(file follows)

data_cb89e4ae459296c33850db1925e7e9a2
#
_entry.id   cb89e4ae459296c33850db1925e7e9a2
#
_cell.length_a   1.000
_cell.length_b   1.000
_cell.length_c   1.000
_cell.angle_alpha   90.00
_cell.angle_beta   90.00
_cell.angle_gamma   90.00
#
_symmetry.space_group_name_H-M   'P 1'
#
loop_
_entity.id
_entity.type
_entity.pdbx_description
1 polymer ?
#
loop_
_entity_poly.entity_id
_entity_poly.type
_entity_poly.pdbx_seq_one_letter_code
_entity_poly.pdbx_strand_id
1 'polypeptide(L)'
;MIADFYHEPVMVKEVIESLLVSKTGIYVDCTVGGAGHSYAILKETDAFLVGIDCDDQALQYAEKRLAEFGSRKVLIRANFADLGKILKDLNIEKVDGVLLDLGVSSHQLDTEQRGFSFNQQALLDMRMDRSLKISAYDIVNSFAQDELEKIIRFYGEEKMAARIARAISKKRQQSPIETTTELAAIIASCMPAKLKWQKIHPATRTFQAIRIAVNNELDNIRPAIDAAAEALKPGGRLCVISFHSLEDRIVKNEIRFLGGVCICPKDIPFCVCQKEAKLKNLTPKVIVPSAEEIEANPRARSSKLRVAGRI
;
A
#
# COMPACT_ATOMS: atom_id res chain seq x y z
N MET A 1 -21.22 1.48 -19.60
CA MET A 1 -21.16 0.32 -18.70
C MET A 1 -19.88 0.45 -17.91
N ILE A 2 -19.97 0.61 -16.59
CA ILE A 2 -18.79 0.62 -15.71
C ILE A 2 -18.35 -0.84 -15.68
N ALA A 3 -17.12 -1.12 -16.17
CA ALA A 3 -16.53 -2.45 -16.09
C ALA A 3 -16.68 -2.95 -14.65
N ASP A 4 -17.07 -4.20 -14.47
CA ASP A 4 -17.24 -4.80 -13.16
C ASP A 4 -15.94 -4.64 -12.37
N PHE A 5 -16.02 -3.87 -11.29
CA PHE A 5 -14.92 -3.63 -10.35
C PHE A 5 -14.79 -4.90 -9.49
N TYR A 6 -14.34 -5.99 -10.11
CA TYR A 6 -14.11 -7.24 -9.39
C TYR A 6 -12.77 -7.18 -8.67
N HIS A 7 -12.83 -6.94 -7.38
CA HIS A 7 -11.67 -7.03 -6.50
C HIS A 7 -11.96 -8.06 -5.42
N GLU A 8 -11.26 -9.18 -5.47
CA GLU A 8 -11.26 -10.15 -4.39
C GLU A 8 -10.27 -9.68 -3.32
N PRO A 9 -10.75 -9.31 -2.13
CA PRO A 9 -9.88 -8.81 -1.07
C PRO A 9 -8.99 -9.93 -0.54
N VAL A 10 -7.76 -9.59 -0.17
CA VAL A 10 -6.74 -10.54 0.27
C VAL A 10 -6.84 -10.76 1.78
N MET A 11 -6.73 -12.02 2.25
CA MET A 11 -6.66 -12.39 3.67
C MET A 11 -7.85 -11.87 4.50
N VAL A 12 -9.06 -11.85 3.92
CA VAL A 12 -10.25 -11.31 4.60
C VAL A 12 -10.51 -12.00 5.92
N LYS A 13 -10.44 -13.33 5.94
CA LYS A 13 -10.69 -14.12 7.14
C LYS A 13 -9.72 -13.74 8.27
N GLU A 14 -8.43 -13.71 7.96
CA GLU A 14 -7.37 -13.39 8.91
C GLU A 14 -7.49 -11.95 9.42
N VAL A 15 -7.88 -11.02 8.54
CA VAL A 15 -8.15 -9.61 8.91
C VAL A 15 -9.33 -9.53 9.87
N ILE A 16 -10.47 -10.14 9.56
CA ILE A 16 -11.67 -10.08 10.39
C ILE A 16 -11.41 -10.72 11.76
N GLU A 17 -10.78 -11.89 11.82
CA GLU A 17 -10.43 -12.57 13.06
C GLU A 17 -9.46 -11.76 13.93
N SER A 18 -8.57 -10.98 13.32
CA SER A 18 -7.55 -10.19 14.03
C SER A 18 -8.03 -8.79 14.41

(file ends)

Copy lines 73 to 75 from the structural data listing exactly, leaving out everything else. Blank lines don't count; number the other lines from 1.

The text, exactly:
N VAL A 15 -7.88 -11.02 8.54
CA VAL A 15 -8.15 -9.61 8.91
C VAL A 15 -9.33 -9.53 9.87